NOTE: The article excerpted on this page is from an outside publication and is posted on FIRE's website because it references FIRE's work. The viewpoints expressed in this article do not necessarily represent FIRE's positions.
This week, as expected, the University of Colorado regents dismissed Professor Ward Churchill from his tenured position in the Ethnic Studies Department. (A university committee had found that Churchill committed plagiarism and misused sources.) And, as expected, Churchill has filed suit, alleging First Amendment violations.
The move against Churchill—who first attracted attention after describing those who perished (except for the terrorists) in the World Trade Center attack as “Little Eichmanns”—came over the opposition of the ACLU, which charged that the “poisoned atmosphere” of the inquiry into Churchill’s scholarship rendered meaningless the committee’s findings. ACTA president Anne Neal, on the other hand, welcomed the dismissal as “a very positive message that higher education is cleaning up its own.”
The viewpoints of both organizations raise additional questions. The ACLU’s position, if established as a precedent, would invite academics who (like Churchill) had engaged in research misconduct to issue inflammatory public statements, in the hopes that a public outcry (preferably from “right-wingers”) could then provide a First Amendment shield for their academic misdeeds.
Meanwhile, Neal is clearly correct in observing that Churchill violated academic standards. But, as FIRE president Greg Lukianoff told the Chronicle of Higher Education, the university could be vulnerable to Churchill’s lawsuit, since it launched “the investigation initially because people were angry about what he had said, not because of these pre-existing claims of academic misconduct.”
On campus, the most troubling aspect of the Churchill case came in the initial response of the faculty. In February 2005, 199 professors at Colorado signed a public statement denouncing the inquiry into Churchill’s conduct—suggesting, in effect, that because outsiders had condemned Churchill, the university itself had no right to even inquire into serious allegations of academic fraud. Even after Churchill’s academic misconduct had been documented, Margaret LeCompte, who heads the local chapter of the American Association of University Professors, wildly termed the inquiry “a test case by the U.S. right wing to emasculate faculty rights in U.S. universities.”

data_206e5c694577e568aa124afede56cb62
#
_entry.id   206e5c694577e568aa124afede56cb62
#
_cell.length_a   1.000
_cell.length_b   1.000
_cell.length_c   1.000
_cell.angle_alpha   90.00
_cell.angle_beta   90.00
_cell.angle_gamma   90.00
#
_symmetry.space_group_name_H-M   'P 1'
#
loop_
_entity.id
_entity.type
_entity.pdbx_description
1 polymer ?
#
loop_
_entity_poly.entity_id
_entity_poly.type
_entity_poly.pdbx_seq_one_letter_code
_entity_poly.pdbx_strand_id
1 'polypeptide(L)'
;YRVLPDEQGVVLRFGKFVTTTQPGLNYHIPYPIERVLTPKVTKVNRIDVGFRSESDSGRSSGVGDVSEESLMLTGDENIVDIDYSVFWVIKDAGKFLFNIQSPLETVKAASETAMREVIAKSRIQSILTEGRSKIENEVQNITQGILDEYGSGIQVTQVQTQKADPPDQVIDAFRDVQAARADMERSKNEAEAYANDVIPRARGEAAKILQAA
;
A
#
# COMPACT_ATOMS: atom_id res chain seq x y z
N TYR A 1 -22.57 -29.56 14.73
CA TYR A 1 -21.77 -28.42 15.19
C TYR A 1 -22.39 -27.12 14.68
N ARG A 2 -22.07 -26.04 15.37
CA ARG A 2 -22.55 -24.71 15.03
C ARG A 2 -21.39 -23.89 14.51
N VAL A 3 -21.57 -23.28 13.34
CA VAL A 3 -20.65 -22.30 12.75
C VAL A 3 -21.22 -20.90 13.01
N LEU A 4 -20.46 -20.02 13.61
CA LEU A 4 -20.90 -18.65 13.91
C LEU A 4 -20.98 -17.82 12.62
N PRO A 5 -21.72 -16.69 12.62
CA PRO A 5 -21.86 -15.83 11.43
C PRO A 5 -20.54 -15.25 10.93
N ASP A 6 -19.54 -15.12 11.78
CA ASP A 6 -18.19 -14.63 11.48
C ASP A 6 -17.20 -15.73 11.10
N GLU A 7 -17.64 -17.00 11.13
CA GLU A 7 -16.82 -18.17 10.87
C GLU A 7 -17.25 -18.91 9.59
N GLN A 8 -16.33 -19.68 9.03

The AAUP and the Colorado faculty protesters justified their positions by citing academic freedom. Yet the doctrine, which arose in a period when professors were regularly fired for their political views, also presumed that professors would not bring their political views into the classroom. (The 1915 AAUP statement on academic freedom and the since-repudiated University of California academic freedom policy, drafted in the 1930s, were explicit on this point.) Therefore, it was correctly reasoned, professors shouldn’t be fired for saying controversial things in public (even if their remarks were intellectually dubious), because these comments had nothing to do with their academic qualifications or how they taught their classes.
Of course, the line between political and classroom speech was never as clearcut as the California or AAUP resolutions implied. But Churchill’s defenders have argued that, when it serves their purposes, there should be no line—that political speech is perfectly appropriate in the classroom, if this is how a professor wants to teach his or her class. At the same time, they contend that academic freedom protects a professor’s out-of-class utterances on the grounds that a fundamental distinction exists between such remarks and what the professor does in the classroom. These two positions are irreconcilable.